Small bits of spaces
Ghania Khelifi - 30/06/2010
Summer 2010 has made its way in Algeria and beaches are already crowded. Middle class people have already planned their holidays in Tunisia and the others have their eye on eventual holiday camps where they can send their children for a while. The majority will as usual attend wedding receptions and get bored in the neighbourhood. At this time of the year, young people in particular feel every gap vis-à-vis the children of the nomenklatura. Of course, one can go to the beach by bus but sometimes, on the other side of the barrier they see girls wearing bikinis laughing with boys wearing designer sunglasses and accessories. The most affluent persons have used the years of terrorism to define certain boundaries excluding other populations. Since then, the country is divided into “high security” zones requiring credentials at their entrance.
This is the case of the portable offices of the oil town of Hassi Messaoud in the South where a pass and proof of official residences in the North are required. The Club des Pins (Pine Club), originally a resort situated at the west of the capital city remains the best known and the most coveted of the latter. At the Club des Pins , Moretti and others, Algerian official residents benefit privately from public beaches guarded by an armada of policemen dedicated to the only mission of repressing all those waves of people trying desperately to enter the official garden of Eden. You don’t go to the Club des Pins if you’re a young chaab, i.e. with no relations nor fortune. This privatization of a public space is the jealously preserved heritage of the 1990’s. The state had hosted senior officials, ministers and councillors in his residencies in order to better protect them from terrorist attacks. Many journalists were also lodged in these kinds of places. Today, the residents who are often those people who confirm that security is now guaranteed still live with their families under high protection.
Their villas in town are rented and their children can live among the privileged. In order to reach the Club des Pins , one has to pass several police checkpoints, a remnant of terrorism. Then, at the entrance, the badge delivered only to those identified on the happy few list is required. Used to supplications and to the thousand tricks of the candidates for entry policemen always remain unperturbed. The young people in the popular districts don’t try this incursion anymore. It has been a long time since they have understood that beyond this security cord, it’s not their country anymore but an arrogant Algeria, a social climber that they abhor. The residencies reserved to the government’s clients are not the only public space confiscated under the guise of terrorist threat. Cities are disfigured by concrete blocks that close streets and prevent access to places making traffic even more problematic. Circulating in Algeria and especially in its capital city make people become nervous-wrecks, as there are so many police roadblocks. All this control that gives the unpleasant feeling of being constantly suspected has diminished mobility year after year. It is at one of these checkpoints that Kader Djaballah has been arrested. He was on his way to get some fresh air on the snow-covered Mount Chréa. As soon as the policeman has his identity card, he tells him he’s under arrest. Kader doesn’t understand anything but he finds himself in prison. He gets to know that he had been summoned as a witness in a theft case but since he had never received any letter, the judge condemned him in absentia believing he was on the run. In order to be liberated, the theft victim has to declare that he has nothing to do with it and Kader’s family has to pay 70 million cents. Since then, like other young people, he is never at ease when he finds himself at a roadblock. Identity verifications and the policemen’s aggressiveness are part of their everyday life. “It’s normal”, one says in Algeria where no one expects that his freedom of movement should be respected and let alone these boys who are constantly suspected of trafficking and of terrorist attacks. With regards to girls, terrorism hasn’t changed much. Their access to public space has always been prohibited beyond a certain time of the day, let’s say at dusk and in certain conditions. Even those who would be ready to defy this social curfew know that they would be putting their security at risk. Algerian cities are generally unsafe and even more for young girls.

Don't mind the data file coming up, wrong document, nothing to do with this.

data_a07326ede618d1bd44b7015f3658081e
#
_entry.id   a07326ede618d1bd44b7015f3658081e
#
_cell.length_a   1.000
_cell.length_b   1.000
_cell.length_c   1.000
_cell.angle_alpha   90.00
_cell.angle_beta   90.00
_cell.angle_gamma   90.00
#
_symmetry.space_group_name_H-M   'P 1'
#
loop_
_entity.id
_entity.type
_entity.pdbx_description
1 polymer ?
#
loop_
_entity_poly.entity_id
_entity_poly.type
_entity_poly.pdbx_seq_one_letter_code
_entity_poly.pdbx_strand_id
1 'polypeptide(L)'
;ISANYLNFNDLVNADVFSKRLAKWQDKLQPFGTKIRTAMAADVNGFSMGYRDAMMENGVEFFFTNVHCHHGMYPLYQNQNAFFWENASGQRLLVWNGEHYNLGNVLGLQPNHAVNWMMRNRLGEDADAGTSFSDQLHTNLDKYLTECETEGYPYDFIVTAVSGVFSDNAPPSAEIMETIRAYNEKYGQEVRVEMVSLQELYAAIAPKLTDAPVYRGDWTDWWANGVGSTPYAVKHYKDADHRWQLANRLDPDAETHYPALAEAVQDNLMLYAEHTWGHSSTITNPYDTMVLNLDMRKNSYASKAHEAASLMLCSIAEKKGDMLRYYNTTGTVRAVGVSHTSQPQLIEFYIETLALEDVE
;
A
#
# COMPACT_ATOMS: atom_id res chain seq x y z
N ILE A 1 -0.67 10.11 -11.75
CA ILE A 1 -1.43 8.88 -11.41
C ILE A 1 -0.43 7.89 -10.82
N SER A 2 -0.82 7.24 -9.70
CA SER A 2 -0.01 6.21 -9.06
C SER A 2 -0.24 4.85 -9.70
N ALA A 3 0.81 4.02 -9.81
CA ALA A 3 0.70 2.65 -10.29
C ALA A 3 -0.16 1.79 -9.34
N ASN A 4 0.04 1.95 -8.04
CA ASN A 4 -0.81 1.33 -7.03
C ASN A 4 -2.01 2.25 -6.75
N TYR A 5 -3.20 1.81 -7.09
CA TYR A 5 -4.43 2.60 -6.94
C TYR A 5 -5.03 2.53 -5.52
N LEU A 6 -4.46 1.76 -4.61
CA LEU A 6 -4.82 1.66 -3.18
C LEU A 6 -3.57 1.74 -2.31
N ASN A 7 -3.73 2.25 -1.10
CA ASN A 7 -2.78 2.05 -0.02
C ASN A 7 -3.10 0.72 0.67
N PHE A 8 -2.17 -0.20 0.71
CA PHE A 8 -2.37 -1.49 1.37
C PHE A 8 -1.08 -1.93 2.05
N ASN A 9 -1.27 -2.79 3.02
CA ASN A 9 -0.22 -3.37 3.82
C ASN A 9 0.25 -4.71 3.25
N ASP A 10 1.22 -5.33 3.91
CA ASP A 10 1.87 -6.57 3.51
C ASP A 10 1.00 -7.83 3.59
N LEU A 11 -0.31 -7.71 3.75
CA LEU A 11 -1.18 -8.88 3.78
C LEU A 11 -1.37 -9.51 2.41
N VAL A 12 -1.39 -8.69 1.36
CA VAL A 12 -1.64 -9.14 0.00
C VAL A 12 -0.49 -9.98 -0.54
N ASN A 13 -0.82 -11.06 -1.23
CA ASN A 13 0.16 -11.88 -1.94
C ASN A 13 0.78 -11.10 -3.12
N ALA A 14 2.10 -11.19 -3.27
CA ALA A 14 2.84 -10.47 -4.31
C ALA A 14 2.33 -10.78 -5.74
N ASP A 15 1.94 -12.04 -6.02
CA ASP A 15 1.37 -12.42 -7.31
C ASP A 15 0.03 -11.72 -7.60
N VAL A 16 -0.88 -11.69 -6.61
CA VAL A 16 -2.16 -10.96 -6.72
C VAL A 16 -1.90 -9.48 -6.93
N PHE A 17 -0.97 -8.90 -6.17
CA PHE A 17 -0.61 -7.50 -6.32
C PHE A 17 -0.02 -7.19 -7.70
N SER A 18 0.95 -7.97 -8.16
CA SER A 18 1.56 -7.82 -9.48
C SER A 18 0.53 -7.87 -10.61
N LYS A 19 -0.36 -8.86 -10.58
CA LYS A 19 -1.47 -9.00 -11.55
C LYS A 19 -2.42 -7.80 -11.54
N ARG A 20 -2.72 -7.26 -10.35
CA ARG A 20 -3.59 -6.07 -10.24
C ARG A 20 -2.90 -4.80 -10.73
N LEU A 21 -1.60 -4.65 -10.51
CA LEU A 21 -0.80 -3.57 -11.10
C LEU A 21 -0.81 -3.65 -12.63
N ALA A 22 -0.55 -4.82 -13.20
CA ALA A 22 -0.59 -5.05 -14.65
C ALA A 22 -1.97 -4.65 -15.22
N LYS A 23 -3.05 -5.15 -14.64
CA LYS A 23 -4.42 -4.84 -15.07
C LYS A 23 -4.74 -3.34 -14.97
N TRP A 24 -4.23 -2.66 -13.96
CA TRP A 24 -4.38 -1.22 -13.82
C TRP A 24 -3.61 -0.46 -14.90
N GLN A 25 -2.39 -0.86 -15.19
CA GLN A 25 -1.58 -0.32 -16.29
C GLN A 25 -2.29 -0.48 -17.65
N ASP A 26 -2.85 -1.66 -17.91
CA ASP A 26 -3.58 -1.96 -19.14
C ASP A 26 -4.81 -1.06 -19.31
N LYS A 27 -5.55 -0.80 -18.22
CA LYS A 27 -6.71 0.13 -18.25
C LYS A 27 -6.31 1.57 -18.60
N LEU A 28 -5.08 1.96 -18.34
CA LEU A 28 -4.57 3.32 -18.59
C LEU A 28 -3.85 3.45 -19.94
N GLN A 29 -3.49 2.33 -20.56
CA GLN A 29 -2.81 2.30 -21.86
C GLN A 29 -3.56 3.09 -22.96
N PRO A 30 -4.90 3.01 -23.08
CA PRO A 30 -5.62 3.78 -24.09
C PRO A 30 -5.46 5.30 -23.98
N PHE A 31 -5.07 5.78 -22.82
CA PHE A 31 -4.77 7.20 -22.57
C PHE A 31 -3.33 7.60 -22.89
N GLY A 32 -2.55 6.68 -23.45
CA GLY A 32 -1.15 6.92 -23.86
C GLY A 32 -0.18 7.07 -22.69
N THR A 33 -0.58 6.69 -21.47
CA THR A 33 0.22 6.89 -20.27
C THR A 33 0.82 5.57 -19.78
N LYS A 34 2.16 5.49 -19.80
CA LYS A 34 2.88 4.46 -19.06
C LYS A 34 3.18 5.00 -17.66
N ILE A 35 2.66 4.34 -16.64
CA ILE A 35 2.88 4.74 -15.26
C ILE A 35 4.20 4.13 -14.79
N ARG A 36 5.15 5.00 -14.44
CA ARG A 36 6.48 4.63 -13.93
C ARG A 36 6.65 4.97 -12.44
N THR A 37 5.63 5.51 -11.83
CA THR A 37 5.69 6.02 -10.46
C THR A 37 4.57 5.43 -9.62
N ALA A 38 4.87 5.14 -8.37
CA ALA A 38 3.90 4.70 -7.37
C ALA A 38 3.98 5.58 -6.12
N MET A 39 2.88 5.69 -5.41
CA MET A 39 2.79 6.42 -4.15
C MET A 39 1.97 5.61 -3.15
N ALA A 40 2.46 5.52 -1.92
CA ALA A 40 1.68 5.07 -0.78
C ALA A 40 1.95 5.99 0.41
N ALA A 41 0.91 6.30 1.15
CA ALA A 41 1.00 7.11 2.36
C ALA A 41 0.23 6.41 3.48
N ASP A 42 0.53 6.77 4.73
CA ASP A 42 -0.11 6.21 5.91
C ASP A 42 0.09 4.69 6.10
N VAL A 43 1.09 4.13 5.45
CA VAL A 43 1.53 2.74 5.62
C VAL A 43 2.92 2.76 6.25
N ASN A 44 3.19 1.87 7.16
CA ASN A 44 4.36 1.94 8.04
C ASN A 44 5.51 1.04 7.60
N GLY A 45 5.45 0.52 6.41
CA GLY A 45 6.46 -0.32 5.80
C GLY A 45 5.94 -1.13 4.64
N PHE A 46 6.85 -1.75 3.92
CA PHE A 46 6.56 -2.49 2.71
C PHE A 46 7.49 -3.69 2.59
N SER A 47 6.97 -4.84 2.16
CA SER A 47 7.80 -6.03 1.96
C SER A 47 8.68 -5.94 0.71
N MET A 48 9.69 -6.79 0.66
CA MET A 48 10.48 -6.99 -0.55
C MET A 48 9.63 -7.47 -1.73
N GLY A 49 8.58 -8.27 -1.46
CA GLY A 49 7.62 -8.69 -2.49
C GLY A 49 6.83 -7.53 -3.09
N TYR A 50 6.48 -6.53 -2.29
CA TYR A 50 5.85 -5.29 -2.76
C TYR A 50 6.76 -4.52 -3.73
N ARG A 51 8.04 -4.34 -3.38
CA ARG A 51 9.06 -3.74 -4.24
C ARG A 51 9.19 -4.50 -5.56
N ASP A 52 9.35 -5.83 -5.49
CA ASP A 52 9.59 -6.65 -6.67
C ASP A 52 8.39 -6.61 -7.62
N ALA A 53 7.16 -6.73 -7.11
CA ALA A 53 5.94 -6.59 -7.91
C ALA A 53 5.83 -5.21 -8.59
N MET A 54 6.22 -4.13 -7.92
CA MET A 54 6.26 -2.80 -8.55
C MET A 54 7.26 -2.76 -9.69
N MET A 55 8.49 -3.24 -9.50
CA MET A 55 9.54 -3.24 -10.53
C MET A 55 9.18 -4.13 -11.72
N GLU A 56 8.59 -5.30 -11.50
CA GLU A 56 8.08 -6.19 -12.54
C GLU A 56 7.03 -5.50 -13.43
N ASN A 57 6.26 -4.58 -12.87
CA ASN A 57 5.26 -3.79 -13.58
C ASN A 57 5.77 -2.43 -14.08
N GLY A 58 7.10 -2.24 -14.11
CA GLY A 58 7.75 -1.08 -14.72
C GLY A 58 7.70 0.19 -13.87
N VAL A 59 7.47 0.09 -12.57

In Algiers, it is easy to observe that no woman wears gold jewellery around her neck or visible earrings. They would be immediately pulled off by a thief, often a little boy. Today’s youngsters have not known the time when women used to stroll down the streets loaded with jewels. At that time, hardly fifteen years ago in fact, resembles to a sort of tale told by doting elders. They themselves know that they are at the mercy of a police patrol when they are sitting right in front of their building in the evening or at the mercy of a judge because they were there at the time of an attack, an assault or a protest. Public space has become hostile but they don’t know otherwise.
Translated into English by Elizabeth Grech